I have a minnie ball that struck [with]in of me-another passed between Capt [sic] Jenkins (who heard our cannon at Rheatown 18 miles [away]-&camp up about 4 P.M.) & me.

About 5 P.M. furious assault by 1000 [sic] or 1500 [sic] infantry, with artillery throwing canister was made upon Mays [sic] Regt. [sic] commanded by L't. [sic] Col. Ed. Trimble which consisted of not more than 150 or 200 men. After a most gallant resistance, in which fell several of our brave Kentucky boys, this gallant handful of men were compelled to give way, but only to fall back by the flank upon Col. Giltner Regt. [sic] about 200 yards. Mays [sic] Regt [sic] constituted our centre [sic]-being on Col. Giltner's right. They were driven from the heavily timbered woods where we had out Head Quarters a few days ago. Thus the Enemy had broken our line & separated Col. Carter & Col. Giltner. But both wings held their position, their rear being protected by a farm of open fields commanded by our artillery.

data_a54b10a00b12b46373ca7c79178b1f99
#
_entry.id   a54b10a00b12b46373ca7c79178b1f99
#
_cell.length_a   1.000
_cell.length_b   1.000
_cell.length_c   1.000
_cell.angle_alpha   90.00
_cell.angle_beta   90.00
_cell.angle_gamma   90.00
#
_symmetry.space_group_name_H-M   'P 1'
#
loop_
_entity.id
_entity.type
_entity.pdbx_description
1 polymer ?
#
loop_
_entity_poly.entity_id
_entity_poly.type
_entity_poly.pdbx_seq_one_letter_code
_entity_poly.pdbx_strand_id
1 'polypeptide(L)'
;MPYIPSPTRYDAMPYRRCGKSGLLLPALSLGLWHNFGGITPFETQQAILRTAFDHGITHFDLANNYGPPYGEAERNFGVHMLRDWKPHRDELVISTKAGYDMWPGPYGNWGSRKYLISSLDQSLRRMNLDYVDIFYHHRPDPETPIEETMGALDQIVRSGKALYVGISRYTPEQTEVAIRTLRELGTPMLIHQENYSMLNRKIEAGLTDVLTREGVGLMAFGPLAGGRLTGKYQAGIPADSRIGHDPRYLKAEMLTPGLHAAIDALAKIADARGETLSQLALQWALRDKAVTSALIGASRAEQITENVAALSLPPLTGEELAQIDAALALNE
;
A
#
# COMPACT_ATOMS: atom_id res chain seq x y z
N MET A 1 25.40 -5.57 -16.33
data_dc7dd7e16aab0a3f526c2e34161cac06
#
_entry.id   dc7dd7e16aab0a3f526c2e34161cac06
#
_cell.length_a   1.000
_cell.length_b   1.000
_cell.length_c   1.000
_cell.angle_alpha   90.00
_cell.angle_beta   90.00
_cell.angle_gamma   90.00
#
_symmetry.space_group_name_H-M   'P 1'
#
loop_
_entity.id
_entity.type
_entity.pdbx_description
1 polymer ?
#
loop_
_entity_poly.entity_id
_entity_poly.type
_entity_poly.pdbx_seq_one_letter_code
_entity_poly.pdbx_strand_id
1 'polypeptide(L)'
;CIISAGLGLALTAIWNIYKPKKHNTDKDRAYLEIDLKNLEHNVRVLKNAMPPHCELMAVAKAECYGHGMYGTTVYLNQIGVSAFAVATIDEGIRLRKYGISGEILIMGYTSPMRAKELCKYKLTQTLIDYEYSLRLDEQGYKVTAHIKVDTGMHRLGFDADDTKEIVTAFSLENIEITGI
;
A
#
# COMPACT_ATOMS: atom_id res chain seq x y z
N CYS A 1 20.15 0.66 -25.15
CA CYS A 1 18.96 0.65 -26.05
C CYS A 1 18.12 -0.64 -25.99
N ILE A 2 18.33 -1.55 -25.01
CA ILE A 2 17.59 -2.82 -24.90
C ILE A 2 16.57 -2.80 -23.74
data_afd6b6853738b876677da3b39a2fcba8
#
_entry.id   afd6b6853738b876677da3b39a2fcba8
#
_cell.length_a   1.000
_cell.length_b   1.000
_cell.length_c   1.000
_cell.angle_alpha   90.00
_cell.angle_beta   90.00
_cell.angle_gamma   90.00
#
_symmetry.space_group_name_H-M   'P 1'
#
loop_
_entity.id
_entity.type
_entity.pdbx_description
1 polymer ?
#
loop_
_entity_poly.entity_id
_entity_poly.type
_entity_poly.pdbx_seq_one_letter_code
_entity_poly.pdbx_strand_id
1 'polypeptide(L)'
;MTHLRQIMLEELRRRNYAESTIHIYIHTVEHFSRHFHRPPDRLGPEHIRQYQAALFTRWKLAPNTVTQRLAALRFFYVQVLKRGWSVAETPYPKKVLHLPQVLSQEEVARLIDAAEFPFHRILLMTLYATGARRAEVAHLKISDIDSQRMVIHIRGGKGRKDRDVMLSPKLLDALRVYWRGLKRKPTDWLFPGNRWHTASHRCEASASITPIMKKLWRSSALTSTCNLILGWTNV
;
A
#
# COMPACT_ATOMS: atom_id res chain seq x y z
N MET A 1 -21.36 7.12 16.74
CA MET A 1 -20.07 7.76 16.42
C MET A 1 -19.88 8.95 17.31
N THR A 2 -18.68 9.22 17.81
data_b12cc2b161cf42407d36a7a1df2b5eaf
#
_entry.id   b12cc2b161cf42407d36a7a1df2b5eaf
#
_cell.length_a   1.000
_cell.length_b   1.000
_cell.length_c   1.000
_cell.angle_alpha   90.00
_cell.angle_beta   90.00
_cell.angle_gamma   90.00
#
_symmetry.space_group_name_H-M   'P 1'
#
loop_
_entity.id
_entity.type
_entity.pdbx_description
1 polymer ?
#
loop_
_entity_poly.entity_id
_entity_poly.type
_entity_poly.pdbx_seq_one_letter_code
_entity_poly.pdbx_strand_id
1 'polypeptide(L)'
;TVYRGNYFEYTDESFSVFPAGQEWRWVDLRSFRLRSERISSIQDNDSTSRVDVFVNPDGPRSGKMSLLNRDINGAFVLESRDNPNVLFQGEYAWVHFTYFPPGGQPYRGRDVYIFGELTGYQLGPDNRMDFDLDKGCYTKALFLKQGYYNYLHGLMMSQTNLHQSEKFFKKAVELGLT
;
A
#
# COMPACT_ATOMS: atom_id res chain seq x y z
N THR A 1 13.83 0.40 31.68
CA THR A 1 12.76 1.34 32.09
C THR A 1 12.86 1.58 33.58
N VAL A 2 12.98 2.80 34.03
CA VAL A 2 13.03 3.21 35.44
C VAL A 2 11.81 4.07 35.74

But the enemy emboldened by his success in driving back a handful of men had the temerity to attempt a flank movement upon Col. Carter by advancing through these open fields. The column consisted of some 1000 [sic] or 1500 [sic] Infantry (some of the Michiganders) and advanced from the woods in splendid style into the open fields and were opened upon by our artillery which sent them heeling it back in style neither so imposing nor splendid. They heeled it to the cover of the woods, & did not attempt another such movement. The fight continued from this until night without any other marked change in our position, the Enemy holding the timber in our centre [sic] but unable to use it to advantage. During the day they attempted a flank movement upon both of our flanks, but were checkmated.

Thus ended the Battle of Bible [sic]-(I name it from a family of Bibles in the immediate neighborhood,) fought on Saturday 10h. Oct. 1863-in Green [sic] Co [sic] Tenn. 2½ miles from Blue Springs & 7½ miles from Greenville. Federal forces, estimated at 5000 commanded by Maj. Genl. Burnside. Confederate forces 17000 commanded by Brig. Genl. Jno. S. Williams.

Diary of Edward O. Guerrant.[3]




10, Licensed prostitution established in Memphis by U. S. Army[4]

City Medical Inspection Department

Mayor's Office, Memphis, Tenn., September 30, 1864